Humans have evolved immensely throughout centuries and the trend toward urbanization is a worldwide phenomenon that impacts the environment, economy and various aspects of human life. In America before the 18th century, manufacturing was done by hand using homemade tools and basic machinery, the industrialization of America led to an increase of immigration and an influx of people drawn to cities where new economic opportunities were available. “Urbanization is the process by which town and cities are formed and become larger as more people begin living and working in central areas”. It occurs casually from individual and corporate efforts to reduce expense in commuting and transportation. The level and growth of urbanization differs by region
“In 1800 only 3% of people lived in a city of 1 million or more; by the year 2000, it was 47%. In 1950 there were only 83 cities worldwide with populations over 1 million; by 2007 there were 468. In April 2008, the world passed the 50% urbanization mark. Cities have evolved into a more complex space inter-linked by a number of systems and planners generally have failed to read the ‘Urban Progression’ and thus cities have failed significantly in terms of the ‘Quality of Life’ of the urbanites.”
The city is a vital, breathing, and often vibrant life force to its metropolitan area, region, state, and country. Cities, within the United States function typically as the jobs, cultural, and educational centers of their region. They tend to be more diverse than their surrounding communities, and they often face sets of problems that the suburbs and rural areas do not deal with. Some of the main issues that will face and shape cities over the next ten years include gentrification, environmental sustainability, and immigration. The way in which each of these issues is addressed will greatly impact the future of the American city.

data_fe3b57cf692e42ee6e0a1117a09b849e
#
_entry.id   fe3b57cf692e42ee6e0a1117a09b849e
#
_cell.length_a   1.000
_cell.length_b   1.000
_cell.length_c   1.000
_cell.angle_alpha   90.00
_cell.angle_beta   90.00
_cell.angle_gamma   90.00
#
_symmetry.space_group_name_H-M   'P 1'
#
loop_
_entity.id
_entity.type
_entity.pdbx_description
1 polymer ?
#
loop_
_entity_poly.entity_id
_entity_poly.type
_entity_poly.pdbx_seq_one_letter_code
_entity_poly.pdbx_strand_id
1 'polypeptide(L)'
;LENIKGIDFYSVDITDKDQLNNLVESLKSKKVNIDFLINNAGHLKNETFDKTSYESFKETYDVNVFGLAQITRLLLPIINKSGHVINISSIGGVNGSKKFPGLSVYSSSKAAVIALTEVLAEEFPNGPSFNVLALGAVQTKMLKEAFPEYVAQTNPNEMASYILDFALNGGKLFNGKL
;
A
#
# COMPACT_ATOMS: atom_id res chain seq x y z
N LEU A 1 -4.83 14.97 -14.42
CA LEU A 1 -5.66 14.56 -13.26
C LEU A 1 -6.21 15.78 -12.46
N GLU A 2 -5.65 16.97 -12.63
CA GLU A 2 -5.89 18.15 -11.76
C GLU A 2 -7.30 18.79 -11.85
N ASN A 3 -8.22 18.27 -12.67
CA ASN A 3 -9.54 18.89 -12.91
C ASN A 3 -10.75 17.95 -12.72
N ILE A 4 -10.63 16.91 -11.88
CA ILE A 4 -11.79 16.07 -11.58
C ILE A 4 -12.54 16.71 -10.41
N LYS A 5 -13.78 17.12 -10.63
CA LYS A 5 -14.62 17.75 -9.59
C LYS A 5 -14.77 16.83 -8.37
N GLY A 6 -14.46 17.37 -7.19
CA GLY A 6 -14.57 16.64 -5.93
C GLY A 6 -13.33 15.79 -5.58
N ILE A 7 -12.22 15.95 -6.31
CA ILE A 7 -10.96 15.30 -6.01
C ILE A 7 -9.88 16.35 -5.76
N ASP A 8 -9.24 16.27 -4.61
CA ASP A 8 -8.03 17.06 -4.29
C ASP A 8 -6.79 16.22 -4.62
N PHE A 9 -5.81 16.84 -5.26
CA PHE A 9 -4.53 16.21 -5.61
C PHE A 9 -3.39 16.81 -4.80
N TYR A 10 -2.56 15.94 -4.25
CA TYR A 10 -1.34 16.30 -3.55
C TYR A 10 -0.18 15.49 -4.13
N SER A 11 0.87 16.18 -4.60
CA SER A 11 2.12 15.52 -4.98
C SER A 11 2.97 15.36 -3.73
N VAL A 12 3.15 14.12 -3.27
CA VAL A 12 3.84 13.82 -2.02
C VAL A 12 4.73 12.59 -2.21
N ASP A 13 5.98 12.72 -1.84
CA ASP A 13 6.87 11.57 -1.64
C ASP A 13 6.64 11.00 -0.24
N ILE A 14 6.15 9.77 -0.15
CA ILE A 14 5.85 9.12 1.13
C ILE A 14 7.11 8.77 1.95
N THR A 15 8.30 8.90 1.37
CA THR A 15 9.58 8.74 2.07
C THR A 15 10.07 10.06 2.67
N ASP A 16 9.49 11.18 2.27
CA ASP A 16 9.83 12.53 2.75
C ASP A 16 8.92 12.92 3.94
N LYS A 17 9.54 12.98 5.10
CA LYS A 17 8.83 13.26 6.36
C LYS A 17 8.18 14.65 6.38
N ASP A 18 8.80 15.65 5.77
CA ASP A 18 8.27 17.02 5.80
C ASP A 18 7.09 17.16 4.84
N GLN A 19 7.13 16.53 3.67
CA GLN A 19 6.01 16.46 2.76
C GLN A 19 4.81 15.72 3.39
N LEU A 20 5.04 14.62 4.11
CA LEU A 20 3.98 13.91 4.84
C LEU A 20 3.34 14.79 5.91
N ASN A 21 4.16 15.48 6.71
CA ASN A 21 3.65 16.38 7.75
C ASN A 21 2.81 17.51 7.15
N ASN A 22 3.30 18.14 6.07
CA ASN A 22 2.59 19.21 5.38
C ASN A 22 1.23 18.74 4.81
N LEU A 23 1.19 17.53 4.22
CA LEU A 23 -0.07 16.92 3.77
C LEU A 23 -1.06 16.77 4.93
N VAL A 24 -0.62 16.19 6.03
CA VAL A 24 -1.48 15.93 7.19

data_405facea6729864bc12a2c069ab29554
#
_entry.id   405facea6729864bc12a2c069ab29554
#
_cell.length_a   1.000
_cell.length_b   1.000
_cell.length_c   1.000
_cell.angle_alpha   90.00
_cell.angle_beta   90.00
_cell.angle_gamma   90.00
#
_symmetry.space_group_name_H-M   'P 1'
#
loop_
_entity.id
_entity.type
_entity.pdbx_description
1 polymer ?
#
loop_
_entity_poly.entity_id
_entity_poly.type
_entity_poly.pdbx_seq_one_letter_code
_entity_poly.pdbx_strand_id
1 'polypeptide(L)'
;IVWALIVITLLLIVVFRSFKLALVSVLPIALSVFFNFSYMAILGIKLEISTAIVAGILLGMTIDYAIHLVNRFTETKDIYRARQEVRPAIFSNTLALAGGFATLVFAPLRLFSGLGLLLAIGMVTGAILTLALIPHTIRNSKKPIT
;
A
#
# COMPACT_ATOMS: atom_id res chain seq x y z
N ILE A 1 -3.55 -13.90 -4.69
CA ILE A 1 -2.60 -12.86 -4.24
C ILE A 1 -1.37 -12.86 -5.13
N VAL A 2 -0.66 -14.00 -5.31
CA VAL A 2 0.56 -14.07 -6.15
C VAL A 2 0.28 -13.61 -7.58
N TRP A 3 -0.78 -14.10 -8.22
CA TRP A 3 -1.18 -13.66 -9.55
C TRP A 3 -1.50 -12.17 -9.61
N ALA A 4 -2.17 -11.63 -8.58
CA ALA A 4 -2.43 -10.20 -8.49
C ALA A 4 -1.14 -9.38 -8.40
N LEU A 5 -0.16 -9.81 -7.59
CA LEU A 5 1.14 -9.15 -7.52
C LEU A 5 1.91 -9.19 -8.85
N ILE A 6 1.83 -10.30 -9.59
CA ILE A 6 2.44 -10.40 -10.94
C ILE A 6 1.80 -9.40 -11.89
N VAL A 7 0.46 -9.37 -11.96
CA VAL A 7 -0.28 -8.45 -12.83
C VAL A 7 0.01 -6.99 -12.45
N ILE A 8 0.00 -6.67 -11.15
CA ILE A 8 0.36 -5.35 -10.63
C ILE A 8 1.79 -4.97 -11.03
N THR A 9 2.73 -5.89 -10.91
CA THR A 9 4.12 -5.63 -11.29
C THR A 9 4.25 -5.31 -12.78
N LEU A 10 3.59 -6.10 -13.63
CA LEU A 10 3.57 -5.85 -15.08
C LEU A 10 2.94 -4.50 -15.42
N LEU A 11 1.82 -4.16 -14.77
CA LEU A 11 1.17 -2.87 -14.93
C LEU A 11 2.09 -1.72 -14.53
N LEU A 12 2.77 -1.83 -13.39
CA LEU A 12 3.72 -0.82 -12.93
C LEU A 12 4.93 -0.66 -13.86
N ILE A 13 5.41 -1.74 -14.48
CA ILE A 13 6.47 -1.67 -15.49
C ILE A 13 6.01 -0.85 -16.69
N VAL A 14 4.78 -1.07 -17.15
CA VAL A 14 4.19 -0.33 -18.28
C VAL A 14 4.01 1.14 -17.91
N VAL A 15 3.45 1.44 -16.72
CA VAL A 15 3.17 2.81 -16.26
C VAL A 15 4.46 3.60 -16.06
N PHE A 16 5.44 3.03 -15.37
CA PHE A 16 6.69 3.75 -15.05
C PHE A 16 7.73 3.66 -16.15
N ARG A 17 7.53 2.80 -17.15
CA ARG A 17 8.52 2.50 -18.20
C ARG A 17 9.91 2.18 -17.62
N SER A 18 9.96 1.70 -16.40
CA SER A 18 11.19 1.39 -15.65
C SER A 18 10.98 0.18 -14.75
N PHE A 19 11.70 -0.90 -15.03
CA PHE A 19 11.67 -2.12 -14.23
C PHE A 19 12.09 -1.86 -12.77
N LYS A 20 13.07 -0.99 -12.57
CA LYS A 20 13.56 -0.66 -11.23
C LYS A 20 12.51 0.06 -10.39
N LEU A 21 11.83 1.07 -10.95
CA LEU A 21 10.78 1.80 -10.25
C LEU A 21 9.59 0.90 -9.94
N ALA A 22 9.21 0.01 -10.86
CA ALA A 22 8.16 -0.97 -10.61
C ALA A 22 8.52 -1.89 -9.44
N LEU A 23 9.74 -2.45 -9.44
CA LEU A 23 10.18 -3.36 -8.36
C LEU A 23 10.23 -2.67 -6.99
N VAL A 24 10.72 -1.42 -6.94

In developed and developing countries, urban centers have been an alternative center for human settlement and hence, the rate of urbanization is increasing at the turn of this century. Recent studies indicate that at the beginning of the twentieth century, only 10% of the world’s population lived in urban areas. However, currently, half of the world’s population has become urban dwellers (UNCHS, 2002). This shows that urbanization all over the world is expanding from time to time and the change has vast implication on the living conditions of the urban society. Due to rapid urbanization, the concentration of people especially, in cities and towns of developing countries increasingly aggravated the problem of housing. A large proportion of residents in cities and towns developed as well as developing countries are tenants (UN-HABITAT, 2003).
Cities, being the nodes of opportunities and growth, are urbanizing the world at a faster pace than ever. The cities have to respond to this uneven change with immediate priority. The fundamental criteria that differentiates a city from a village is its population density. Urban density can play a key role in the improvement of socio-cultural as well as environmental aspects.
Urbanisation is the process which has led to an increasing proportion of a country's population living within urban areas. It is impossible to say exactly when the process began, but in Britain it was around the time of the industrial revolution. Many people moved from rural to urban areas in search of regular employment. The MEDC's around the world are all urbanised now, with annual growth rates of urbanisation still increasing, but sustainably. LEDC's however are still rapidly urbanising. In this essay I am going to look at all the factors that cause urbanisation and evaluate why it is occurring.
With the start of globalization and international expansion cities became a more significant part for various industry sectors. By 2000, more than 500 cities had more than one million inhabitants. According to the United Nations, 54% of the world’s population currently live in urban areas. Urbanization combined with the overall growth of the world’s population could add another 2.5 billion people to urban populations by 2050, with close to 90 percent of the increase concentrated in Asia and Africa. This significant change of urbanization will lead to challenges in satisfying the needs for housing, infrastructure, transportation, energy supply and employment, as well as for basic services such as education and health care .
Urbanisation is a global problem with various impacts in different fields. “Urbanisation is the transformation of society from rural life to life in towns and cities” McDonald and McMillen (2010, p.8). The United Nations published, that in 1950 there was 2.54 billion of the population which equivalent to 29.1% of the world population was living in cities, but this percentage increased to 48.6% that means 6.5 billion of the world’s population in 2005. This indicates that the number of urban people had doubled about four times from 739 million in 1950 to 3.16 billion in 2005. It is expected to